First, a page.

Fuji In need of advice... E-M5/E-M1 vs X-T1 vs A7.

Kay

Veteran
Dec 27, 2013
As others have mentioned before there are a number of other effects at play. I can't remember having seen anything even remotely close to your sample in images from my XP-1. Since you mentioned you don't want to waste too much time with PP I don't think you could go 'wrong' with either of the cameras you've listed. I mainly shot a number of NEXes (5, 5n, 7) for the last 3 or so years, had the EM-5 for a while and really liked it a darn lot but finally ended up with the X-P1 and in terms of IQ including SOOC jpgs there's little left to be desired but then I shoot >95% RAW. Once I'm at it, one of the deciding factors for me to stick with Fuji is that fantastic 18-55mm zoom, mainly since I'm constantly on the move (onboard luggage restrictions) and not at last because it's hands down the 'best' zoom lens I've ever owned that holds it's own against any of the fixed lenses in that FL range. I mainly use it like a set of fixed lenses anyway (28-35!-42-83mm equiv. - think of a quatro-Elmar) and after 4 or so months I'm still blown away by the results.

Regarding those X-Trans demosaicing issues with Adobe products and other developers, they sure exist e.g. with some sorts of foliage
but only if you look closely. For me they're only relevant with a relatively small number of images and only if I do large color prints but I mainly process my stuff in B&W anyway and haven't found that to be a real issue. Just keep in mind that in order to squeeze the most out of any sensor/lens combo you'd have to shoot RAW and learn how to process those beasts.(I spent years in the darkroom and still learn something new every day.)
Finally and you might have heard it often enough already there is no perfect camera or system ...you'll always end up with a compromise, no matter what you choose or how much you pay. Know what you really need but expect that to change at any time, lol.
I might get a X-T1 myself one day but then mainly for the environmental sealing and those delicious 14-bit RAWs. YMMV.

BTW, I still have a NEX-7 somewhere in a box together with my Zeiss and Sigma glass. At base ISO and shot RAW the 7 delivers fantastic IQ, still beats the OMs at higher ISO but since it has a huge speck of dust somewhere in the middle of the EVF and I'd probably get less than 400€ for the body I rather keep that stuff as a backup system.

Good luck with your decision !



Thanks to you all!

One more thing about Fuji. Have you ever had problems with this:

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Kay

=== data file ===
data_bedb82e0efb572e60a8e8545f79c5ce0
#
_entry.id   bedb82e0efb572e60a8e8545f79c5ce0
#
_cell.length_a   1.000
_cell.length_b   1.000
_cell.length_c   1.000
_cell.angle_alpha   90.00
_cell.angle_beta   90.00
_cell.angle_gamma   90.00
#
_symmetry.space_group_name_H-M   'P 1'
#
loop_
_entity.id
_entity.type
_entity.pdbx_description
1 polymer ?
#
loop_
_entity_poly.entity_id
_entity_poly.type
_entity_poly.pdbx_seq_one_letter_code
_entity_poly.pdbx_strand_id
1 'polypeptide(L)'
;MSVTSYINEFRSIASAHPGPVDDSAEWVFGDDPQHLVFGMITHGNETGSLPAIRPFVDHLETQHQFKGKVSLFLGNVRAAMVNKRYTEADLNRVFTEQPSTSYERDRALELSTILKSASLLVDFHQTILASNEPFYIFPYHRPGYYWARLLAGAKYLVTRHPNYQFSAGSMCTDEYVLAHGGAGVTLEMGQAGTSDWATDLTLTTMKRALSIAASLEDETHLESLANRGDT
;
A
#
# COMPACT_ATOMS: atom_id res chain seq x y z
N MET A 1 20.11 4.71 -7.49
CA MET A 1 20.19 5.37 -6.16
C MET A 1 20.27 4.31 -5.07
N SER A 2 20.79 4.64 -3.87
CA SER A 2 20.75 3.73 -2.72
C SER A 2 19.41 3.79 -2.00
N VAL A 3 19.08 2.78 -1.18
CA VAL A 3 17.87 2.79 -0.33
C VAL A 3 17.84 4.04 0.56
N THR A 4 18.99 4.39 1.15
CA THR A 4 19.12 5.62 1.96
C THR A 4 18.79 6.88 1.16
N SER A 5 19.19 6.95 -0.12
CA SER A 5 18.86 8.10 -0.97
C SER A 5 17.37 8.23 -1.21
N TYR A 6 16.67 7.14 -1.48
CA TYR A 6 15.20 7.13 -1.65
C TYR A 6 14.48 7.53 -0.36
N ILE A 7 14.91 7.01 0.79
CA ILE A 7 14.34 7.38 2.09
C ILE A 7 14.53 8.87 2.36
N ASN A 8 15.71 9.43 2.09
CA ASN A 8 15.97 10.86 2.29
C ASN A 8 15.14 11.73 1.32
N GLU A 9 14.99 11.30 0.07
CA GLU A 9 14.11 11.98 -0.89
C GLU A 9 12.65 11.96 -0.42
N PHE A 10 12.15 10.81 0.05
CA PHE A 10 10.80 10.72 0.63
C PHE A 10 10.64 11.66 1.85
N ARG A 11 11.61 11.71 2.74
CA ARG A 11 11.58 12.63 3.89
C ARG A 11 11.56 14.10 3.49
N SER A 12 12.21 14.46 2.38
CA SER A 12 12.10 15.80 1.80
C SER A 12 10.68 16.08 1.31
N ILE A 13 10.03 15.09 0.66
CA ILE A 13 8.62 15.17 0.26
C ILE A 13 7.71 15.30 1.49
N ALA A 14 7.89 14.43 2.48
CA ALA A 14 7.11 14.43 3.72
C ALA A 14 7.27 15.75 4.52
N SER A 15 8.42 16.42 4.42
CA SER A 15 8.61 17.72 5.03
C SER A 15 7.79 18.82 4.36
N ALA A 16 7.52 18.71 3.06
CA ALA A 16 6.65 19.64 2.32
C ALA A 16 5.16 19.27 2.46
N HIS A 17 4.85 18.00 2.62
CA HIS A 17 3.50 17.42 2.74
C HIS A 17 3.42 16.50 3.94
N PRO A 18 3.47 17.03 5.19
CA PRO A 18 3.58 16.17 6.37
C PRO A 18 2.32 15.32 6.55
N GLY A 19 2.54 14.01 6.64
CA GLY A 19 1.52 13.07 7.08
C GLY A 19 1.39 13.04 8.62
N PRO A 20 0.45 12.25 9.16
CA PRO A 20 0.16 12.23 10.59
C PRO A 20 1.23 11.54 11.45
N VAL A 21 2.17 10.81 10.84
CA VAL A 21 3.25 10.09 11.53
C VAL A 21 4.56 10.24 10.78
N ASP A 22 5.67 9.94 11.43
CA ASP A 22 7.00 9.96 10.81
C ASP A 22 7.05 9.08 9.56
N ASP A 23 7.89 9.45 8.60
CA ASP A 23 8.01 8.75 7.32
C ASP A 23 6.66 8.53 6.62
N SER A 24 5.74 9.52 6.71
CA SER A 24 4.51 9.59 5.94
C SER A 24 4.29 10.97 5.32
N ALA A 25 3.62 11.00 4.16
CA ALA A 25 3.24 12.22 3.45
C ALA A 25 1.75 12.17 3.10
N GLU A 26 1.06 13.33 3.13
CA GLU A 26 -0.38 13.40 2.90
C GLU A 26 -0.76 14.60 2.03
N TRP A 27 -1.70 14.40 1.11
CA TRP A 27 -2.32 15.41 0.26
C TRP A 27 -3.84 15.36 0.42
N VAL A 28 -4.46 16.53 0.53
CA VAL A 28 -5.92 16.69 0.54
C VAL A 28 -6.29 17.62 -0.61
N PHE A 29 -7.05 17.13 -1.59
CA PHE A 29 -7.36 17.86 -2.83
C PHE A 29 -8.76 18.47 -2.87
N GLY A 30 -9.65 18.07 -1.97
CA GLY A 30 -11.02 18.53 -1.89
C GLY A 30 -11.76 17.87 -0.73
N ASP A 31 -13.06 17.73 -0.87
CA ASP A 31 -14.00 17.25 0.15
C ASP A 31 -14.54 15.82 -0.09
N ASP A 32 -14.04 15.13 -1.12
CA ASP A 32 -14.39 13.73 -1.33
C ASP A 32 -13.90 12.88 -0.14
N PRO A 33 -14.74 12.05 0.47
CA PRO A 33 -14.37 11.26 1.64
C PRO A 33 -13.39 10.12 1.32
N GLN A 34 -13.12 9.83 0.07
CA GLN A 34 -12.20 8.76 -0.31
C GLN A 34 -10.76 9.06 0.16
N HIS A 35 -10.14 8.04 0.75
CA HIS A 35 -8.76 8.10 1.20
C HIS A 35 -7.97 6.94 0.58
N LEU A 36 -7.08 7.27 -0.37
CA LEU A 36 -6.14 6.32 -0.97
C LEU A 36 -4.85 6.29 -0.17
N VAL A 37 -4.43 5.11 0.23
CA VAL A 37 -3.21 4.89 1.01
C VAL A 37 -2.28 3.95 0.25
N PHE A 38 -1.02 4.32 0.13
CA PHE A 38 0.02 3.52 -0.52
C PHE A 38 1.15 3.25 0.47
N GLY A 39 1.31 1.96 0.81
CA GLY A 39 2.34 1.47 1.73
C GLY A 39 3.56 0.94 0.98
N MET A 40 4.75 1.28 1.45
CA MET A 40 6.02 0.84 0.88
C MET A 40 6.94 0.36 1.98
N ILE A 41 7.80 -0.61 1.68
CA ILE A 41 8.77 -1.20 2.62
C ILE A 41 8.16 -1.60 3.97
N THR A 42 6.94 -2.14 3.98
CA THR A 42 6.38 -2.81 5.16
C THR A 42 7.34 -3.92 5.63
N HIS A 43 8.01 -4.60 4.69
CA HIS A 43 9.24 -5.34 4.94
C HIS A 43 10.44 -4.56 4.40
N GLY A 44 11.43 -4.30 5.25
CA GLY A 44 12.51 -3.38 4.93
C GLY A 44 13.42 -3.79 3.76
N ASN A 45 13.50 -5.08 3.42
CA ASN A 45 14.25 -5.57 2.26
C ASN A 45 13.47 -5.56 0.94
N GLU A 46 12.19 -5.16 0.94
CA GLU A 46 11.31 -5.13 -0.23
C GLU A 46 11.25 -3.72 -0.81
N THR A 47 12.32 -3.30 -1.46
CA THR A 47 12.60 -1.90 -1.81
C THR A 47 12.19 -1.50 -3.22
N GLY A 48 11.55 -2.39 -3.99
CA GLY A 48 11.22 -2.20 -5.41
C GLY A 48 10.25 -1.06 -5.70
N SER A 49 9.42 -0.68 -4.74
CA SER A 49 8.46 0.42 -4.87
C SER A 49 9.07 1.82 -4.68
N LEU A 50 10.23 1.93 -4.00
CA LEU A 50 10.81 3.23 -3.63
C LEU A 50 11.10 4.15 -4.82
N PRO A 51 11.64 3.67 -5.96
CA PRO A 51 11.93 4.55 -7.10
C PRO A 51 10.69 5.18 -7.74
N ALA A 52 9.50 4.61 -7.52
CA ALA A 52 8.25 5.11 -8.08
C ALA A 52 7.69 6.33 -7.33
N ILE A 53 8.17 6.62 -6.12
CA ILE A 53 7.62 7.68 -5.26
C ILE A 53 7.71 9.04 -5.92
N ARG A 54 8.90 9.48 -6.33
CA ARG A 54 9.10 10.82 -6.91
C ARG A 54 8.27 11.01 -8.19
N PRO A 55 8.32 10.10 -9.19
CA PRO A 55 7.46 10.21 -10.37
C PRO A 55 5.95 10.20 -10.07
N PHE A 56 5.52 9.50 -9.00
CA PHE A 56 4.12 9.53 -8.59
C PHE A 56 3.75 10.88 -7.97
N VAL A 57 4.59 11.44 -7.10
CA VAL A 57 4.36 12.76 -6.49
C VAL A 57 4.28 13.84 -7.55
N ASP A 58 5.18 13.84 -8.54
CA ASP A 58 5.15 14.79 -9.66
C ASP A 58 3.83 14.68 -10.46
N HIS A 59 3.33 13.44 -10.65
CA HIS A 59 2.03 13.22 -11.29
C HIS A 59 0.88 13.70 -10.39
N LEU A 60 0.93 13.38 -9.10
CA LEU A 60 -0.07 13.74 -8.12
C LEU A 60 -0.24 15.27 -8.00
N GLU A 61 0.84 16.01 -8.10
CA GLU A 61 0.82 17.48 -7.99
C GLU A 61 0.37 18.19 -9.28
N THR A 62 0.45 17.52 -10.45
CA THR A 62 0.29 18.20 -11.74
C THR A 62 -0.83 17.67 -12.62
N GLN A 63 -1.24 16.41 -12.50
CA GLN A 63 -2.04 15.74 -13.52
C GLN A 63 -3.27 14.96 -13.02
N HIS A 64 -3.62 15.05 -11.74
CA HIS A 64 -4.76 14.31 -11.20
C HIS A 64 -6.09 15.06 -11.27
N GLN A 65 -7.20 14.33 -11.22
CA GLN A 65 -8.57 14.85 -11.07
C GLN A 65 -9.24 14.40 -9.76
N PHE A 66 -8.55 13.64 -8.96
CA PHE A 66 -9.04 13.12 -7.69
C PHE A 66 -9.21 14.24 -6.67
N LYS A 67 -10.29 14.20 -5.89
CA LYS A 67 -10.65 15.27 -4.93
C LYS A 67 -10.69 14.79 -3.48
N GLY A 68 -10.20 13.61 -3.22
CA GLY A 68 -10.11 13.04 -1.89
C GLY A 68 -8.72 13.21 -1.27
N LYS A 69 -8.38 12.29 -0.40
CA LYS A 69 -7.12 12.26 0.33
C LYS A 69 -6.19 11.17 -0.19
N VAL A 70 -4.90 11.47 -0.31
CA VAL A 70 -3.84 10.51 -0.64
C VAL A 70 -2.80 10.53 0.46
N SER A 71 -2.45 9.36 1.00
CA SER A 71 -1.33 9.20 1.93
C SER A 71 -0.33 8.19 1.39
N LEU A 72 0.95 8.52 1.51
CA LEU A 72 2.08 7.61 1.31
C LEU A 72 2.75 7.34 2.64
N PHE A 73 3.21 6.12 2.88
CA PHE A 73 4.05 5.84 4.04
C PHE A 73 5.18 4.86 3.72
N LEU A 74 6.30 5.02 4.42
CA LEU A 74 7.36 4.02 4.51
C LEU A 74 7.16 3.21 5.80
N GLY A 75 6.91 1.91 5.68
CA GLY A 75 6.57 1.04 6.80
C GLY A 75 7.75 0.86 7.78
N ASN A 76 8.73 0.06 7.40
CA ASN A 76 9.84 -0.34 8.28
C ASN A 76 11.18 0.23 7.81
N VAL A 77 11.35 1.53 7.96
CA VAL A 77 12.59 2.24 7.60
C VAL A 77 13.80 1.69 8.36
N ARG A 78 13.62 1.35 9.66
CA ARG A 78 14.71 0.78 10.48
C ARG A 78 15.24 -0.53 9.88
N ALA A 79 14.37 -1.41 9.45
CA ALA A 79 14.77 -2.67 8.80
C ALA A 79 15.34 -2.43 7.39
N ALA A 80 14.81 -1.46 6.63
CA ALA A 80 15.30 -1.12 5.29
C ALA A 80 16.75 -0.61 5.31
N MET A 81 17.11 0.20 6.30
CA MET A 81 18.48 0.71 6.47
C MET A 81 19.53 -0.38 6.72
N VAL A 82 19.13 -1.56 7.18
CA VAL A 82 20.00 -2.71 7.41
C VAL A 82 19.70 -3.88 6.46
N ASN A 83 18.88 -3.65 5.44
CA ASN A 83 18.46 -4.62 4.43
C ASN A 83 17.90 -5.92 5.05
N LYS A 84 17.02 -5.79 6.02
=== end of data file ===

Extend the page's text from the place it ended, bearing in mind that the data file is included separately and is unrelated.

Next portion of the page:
Veteran
Dec 27, 2013
Some extra 2cts ... you've asked for it, lol...
Regarding that whole bokeh and/or OOF rendering blurb and the ongoing full-frame mania I personally don't feel restricted at all by the speed limits of the 18-55mm, APS-C or even the lens/compact sensor combo on my X10, as long as there's sufficient light. On the contrary, slower f stops/smaller sensors force you to pay attention to background/context instead of letting everything around your main subject drown in that tempting f1.2 cream nirwana. I tend to see those super-soft backgrounds as a kind of special effect, nothing more and I personally grow tired of effects rather qickly, same with UWA lenses (or in my case even colors, lol) to an extent that I still prefer the X10 over the X-P1 in the streets and don't miss any of that SFX stuff at all and might even sell the 35mm lens that came with my XP-1 these days. Before I set sails almost 3 months ago I left it in a box and so far didn't miss it a single second. And again yes, the 18-55mm is that good .. at least my copy :)
 

CaptZoom

Veteran
Mar 22, 2013
There isn't a bed camera in the three cameras you (OP) mentioned. They have different strengths (A7-full frame; EM1-speed and world class environmental seals; XT1-amazing lenses priced well below their competition), and weakness (though no major weakness apart from the dismal lens selection for the Sony).

If you plan on subjecting the camera to adverse weather conditions, the EM1 is the way to go. Apart from that, the differentiator between them is the interface gestalt. More on this later....gotta run. Emergency.
 

mesmerized

Regular
Mar 26, 2014
Although an E-M1 is on its way, theoretically I could still switch it for a Fuji.

Guys, please explain it to me like I'm a 6-year-old... This whole foliage isse... Is it going to be a major issue when it comes to JPEG files? Everyone tells me it's a RAW processing thing releted to Adobe products but in all honesty I don't even have time to shoot RAW and then spend hours doing the post-processing.

Simply put, are JPEGs show even more of the foliage issue?

PS Photography is just a fun hobby and I probably won't have much time to spend in Lightroom... You might wonder why I'm after so expensibve cameras. Well, the reason why I'm going for top-shelf cameras is because I hate compromises when it comes to quality. Learnt it the hard way. I'd been saving for a long time to get something worth that much money.
 

romi.gilles

Top Veteran
May 17, 2013
back in Crooklyn